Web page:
The 10th Dotnetwork gathering

I recently attended the DotNetwork user group 10th gathering. This was a very exciting opportunity to meet with one of the stars of the field of architecture down under (in Australia for those who don’t know the lingo). The presenter was Omar Besiso an Australian/Egyptian architect. I really enjoyed this session and had great technical discussions with this guy. So without further ado, here is my dump of the event.


The event consisted of 2 sessions:

  1. Building Scalable and functional software using dependency and policy injection.
  2. Open session


    Omar started talking about Architecture Myths (as he like to call them, with some disagreement from me 🙂 )

  3. 3 Tier Architecture

    His argument here was that even though this was a great model, it was rarely achieved despite developers’ and designers’ best intentions and the end result was always a tightly coupled solution between the UI and Business and Data Access layers.

  4. N- Tier

    The argument here was the same as above with the added factor of increased complexity.


  5. Codegen- Tight coupling business logic and data access

    I definitely disagreed here, as I am one of the major Codegen evangelists, but he explained his reasoning behind this to the fact that if you are not using the right patterns (e.g. the provider pattern), you will ultimately end up with tightly coupled solution.


  6. Architecture and design are an overhead

    This is a myth usually promoted by project managers, and the answer to this is, "if everything is an overhead then it is time to start selling your assets"

    1. Architecture not an option
    2. Imagine the maintenance nightmare of tightly coupled software if you do not plan your architecture before hand to avoid this, this alone can justify the additional "overhead" of architecture.
    3. Time to respond top changes in business logic, imagine what it would be like if your business logic was tightly coupled with your UI, you know the projects, we’ve all been involved in them at some stage 🙂
    4. Re-write the entire solution, think of how many times you had to re-write an entire solution because your Solution was built like a "house of cards" (quote from Ron Jacobs), once a component is removed or changed, everything falls apart.



    Then he went on to explain what software needs to be:

 1. Scalable

2. Reliable

3. Performing

4. Maintainable

A great example here was given about how when you have a performance issue ion your solution and you do not have time to re-write entirely no then you throw more hardware, till you "re-factor" the code into something that can achieve your performance and scalability requirements, this is a workaround to get around un maintainable code while having time constraints. I have personally used this workaround and it has gotten me out of very difficult situations.

Good software development need to be:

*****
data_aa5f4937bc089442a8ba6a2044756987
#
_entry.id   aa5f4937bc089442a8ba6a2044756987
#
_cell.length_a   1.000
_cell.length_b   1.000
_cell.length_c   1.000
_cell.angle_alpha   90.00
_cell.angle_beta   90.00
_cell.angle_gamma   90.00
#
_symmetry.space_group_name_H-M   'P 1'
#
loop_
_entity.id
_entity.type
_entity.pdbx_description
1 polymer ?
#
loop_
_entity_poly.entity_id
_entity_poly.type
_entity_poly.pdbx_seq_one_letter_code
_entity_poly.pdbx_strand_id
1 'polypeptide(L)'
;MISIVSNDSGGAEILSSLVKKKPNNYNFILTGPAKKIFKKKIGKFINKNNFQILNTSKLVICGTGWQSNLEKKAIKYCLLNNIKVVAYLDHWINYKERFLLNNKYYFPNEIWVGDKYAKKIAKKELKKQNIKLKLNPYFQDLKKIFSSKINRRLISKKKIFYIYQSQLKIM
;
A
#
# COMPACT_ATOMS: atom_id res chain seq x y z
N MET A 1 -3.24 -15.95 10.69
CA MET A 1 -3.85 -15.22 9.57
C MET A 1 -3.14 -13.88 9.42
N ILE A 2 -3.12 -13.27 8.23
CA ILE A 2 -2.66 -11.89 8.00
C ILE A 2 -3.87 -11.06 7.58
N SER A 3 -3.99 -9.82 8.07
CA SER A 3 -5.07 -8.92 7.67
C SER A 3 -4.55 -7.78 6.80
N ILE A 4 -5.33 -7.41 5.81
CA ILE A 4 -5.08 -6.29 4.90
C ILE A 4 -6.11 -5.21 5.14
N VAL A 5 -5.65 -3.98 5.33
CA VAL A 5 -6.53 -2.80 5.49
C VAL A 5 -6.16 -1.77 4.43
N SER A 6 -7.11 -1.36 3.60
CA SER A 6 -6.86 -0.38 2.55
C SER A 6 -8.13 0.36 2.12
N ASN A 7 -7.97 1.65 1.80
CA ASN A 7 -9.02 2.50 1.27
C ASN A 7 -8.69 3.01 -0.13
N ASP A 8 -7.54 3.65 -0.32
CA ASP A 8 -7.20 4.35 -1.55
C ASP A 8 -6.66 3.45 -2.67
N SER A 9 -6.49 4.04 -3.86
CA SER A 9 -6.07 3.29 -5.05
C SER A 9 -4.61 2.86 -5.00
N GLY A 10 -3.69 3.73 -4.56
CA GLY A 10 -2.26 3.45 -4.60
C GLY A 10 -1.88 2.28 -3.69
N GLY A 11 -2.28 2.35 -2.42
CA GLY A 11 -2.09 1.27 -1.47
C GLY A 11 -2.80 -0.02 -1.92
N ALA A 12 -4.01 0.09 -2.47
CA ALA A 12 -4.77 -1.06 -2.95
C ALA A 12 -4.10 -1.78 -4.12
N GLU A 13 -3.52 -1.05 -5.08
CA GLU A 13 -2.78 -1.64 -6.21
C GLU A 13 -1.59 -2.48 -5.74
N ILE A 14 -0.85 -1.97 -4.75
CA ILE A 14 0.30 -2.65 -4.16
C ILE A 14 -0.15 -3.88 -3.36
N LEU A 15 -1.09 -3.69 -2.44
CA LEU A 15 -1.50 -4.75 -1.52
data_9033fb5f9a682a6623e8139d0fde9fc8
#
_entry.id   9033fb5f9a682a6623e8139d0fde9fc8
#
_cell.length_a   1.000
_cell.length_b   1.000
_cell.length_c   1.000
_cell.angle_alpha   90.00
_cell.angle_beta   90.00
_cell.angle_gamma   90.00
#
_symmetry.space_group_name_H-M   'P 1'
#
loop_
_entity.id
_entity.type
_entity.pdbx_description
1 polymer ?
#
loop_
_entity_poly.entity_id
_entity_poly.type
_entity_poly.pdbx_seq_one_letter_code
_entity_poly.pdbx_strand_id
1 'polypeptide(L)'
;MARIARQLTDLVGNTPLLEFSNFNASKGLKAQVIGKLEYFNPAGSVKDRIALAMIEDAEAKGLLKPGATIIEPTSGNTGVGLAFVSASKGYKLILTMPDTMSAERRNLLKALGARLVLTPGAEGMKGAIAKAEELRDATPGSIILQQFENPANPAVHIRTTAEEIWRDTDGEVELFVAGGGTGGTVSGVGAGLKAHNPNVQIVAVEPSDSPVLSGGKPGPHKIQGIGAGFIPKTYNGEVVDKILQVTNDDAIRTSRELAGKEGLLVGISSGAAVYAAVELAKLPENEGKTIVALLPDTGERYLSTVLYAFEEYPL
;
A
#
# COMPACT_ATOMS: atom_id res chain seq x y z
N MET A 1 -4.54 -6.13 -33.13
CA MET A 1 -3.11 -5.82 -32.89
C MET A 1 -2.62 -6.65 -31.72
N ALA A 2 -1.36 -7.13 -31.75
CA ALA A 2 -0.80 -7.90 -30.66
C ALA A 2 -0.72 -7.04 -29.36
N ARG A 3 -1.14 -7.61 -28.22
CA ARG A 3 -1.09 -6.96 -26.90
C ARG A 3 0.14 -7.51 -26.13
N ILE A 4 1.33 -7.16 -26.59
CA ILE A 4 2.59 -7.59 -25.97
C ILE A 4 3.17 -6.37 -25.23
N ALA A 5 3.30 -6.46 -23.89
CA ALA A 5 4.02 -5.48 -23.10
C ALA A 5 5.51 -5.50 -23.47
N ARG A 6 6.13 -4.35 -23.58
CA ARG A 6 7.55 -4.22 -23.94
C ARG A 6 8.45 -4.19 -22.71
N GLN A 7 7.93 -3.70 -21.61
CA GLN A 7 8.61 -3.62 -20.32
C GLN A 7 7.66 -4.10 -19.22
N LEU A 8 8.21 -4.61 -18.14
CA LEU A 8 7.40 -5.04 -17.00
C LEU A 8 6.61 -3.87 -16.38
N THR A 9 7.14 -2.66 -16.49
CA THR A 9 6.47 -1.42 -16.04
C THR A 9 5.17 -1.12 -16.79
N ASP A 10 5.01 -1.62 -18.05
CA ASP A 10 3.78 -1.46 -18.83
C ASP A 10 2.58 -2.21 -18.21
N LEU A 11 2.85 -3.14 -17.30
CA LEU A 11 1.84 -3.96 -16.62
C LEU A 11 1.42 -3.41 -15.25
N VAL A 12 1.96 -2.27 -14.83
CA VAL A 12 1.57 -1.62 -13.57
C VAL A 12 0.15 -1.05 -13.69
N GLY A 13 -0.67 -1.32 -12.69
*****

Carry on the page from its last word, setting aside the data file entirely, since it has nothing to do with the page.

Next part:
1. Envisioned
  2. Planned
  3. Executed
  4. Adapted
  5. Maintained


    Then he went on to explain the architectures of the future that they are just:


  • Adaptations of the past, which is a natural process of evolution in the software world.
  • Design patterns and modern frameworks are basically hyping the patterns of the past that existed as early as the late 70s.
  • New architectures are destroying religious debates like:
    • SPs vs. Dynamic SQL
    • WCF vs. Web services
    • Web vs. Windows
    • WPF vs. Silverlight
    • SharePoint vs. ASP.NET


    On to dependency injection….


    Dependency Injection (Interface Based Programming)

  • Adds more modularity on top of OOP
  • Every small project is a big project
  • Entire implementation is a testable unit
  • Internal dependencies need to be defined
  • Remember:
    • Implementation is interchangeable
  • The service locator
    • Locates the service implementation
    • Used by the consumer
    • Can be configuration ore code based
    • There was no standard
      • Factories were used in a random fashion
    • Is like UDDI at the application level (my comment).


  • The IOC (Inversion of Control) container
    • Can manage object lifetime
    • Can create not one object but the entire chain of objects needed for an operation
  • Many providers of IOC like:
    • Unity (Enterprise Library)
    • Castle
    • Structure Map
    • Spring .NET





  • Objects need to change behavior, which is where IOC is very handy.
  • Cross cutting issues need to be Aspects (Aspect Oriented concepts)
  • Know your framework, this is important for development teams who

    heavily rely on frameworks (everyone who is sane these days), a good thing

    to do would be to use a reflector on the .NET framework and look at the namespaces that interest you.

  • Globalizing solutions, i.e. institutionalize the frameworks within your company.
  • Train the people, extremely important when dealing with today’s complex frameworks.




   For more info on this topic and a very detailed perspective check out Meligy’s blog

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